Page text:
A very interesting case was filed by the Complainant before the District Forum claiming refund of amount on the basis of advertisement of the car and not because of any manufacturing or other defect. The Complainant purchased a car which was advertised as SUV, however it lacked the features of SUV which came to the understanding of the Complainant after driving 14,000 kms.
The Complainant approached the District Forum for refund of the amount, cost of the Complaint, declaration and restrain with regard to unfair trade practice as well as compensation for mental pain, shock, suffering, agonies, hardships, inconveniences and expenses.
The Complaint was allowed by the District Forum and the damages as well as other costs were awarded. The State Forum in Appeal reversed the finding with regard to refund of the car amount on the ground that there was no manufacturing defect.
The case was taken to NCDRC by both the parties. The National Commission reversed the decision of State Commission and upheld the order of District Forum. While the controversy so far as this part of the order was concerned ended with the order of NCRDC. However, the controversy does not end so far as award of punitive damages were concerned. The part of order that was challenged before the Hon’ble Apex Court read as ‘The respondents are hereby called upon to deposit a sum of Rs.25 lacs (Rupess Twenty Five Lacs) as punitive damages with this Commission. Out of the said deposited amount, a sum of Rs.5 lacs (rupees five lacs) shall be paid to the petitioner-complainant and rest of the amount shall be credited to the “Consumer Welfare Fund” of the Central Government to be utilized for the benefit and protection of the interests of the consumers generally. We also award a sum of Rs.50,000/- (rupees fifty thousand) in favour of the complainant to meet his cost of litigation before the three consumer fora. The liability to pay and deposit the amounts shall be joint and several on the respondents. We grant six weeks to the respondents to comply with the directions given herein above. ”
The question that arose before the Apex Court was whether the award of punitive damages was permitted in absence of any prayer or evidence of any loss suffered. The Apex Court held that while the Consumer Court Act is a welfare legislation, the Opposite party is required to be put to notice of any claim made by the Complainant. The Apex Court allowing the Appeal on the ground that there was no prayer nor any averment to that affect held that “So far as Direction (iii) is concerned, it is to be noted that there was no prayer for any compensation. There was no allegation that the complainant had suffered any loss. Compensation can be granted only in terms of Section 14(1)(d) of the Act. Clause (d) contemplates award of compensation to the consumer for any loss or injury suffered due to negligence of the opposite party. In the present case there was no allegation or material placed on record to show negligence. Thus, mere proof of “unfair trade practice” is not enough for claim or award of relief unless causing of loss is also established which in the present case has not been established.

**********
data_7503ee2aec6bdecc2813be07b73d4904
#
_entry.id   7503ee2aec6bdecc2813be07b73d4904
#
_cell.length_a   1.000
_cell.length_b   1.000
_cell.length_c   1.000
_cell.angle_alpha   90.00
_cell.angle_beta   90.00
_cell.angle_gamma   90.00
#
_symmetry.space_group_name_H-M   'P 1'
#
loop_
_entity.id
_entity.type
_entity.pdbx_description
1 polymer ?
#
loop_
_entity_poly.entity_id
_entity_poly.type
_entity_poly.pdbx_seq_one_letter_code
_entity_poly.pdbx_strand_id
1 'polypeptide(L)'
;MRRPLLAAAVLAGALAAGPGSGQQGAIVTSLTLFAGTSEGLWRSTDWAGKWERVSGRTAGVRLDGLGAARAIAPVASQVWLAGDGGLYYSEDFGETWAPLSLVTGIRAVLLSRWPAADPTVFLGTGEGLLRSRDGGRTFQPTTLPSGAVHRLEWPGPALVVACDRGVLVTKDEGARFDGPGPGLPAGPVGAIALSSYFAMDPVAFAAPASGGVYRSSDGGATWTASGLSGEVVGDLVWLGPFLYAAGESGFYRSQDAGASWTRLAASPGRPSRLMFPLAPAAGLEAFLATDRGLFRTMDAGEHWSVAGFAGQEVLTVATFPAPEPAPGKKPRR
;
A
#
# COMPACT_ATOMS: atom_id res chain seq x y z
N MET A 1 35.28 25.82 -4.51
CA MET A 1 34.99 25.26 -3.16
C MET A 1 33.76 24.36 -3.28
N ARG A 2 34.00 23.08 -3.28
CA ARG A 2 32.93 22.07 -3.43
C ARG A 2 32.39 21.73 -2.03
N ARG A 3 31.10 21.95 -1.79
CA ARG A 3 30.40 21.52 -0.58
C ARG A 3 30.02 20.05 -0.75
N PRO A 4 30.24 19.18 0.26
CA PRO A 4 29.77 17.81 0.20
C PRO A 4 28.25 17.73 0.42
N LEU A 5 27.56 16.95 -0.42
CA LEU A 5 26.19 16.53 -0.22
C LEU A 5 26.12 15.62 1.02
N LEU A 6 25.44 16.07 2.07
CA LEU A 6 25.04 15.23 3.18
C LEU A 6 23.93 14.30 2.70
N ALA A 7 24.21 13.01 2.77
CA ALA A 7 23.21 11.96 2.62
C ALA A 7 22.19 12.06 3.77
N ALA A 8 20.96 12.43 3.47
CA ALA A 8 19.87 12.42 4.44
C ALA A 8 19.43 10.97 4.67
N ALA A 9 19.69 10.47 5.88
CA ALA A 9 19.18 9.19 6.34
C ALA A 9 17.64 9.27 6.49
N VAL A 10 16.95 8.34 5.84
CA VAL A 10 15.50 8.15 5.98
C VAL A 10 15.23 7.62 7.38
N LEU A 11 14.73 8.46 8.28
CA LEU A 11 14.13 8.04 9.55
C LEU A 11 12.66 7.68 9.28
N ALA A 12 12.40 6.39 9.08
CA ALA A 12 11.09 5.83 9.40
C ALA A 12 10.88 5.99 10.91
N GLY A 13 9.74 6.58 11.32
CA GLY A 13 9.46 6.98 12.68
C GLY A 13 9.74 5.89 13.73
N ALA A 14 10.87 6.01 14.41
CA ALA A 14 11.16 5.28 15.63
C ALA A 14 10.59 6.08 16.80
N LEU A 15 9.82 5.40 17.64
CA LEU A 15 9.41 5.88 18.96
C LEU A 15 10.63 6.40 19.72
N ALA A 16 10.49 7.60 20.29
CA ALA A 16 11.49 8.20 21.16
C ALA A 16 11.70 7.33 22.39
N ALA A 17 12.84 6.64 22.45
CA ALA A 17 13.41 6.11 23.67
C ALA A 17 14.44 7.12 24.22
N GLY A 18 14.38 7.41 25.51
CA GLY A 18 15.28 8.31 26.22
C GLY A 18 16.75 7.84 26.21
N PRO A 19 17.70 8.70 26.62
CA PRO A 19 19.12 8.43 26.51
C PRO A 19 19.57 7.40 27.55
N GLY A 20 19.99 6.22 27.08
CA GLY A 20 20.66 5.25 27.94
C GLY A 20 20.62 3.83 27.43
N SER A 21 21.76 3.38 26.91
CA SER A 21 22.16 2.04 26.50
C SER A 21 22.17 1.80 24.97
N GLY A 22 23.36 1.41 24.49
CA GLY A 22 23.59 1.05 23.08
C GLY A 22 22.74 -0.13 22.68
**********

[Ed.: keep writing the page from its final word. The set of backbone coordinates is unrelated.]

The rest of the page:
- We have already set out the relief sought in the complaint. Neither there is any averment in the complaint about the suffering of punitive damages by the other consumers nor the appellant was aware that any such claim is to be met by it. Normally, punitive damages are awarded against a conscious wrong doing unrelated to the actual loss suffered. Such a claim has to be specially pleaded. The respondent complainant was satisfied with the order of the District Forum and did not approach the State Commission. He only approached the National Commission after the State Commission set aside the relief granted by the District Forum. The National Commission in exercise of revisional jurisdiction was only concerned about the correctness or otherwise of the order of the State Commission setting aside the relief given by the District Forum and to pass such order as the State Commission ought to have passed. However, the National Commission has gone much beyond its jurisdiction in awarding the relief which was neither sought in the complaint nor before the State Commission. We are thus, of the view that to this extent the order of the National Commission cannot be sustained. We make it clear that we have not gone into the merits of the direction but the aspect that in absence of such a claim being before the National Commission and the appellant having no notice of such a claim, the said order is contrary to principles of fair procedure and natural justice. We also make it clear that this order will not stand in the way of any aggrieved party raising a claim before an appropriate forum in accordance with law.”
Full Judgement -> General Motors (India) Private Limited v. Ashok Ramniklal Tolat & Anr.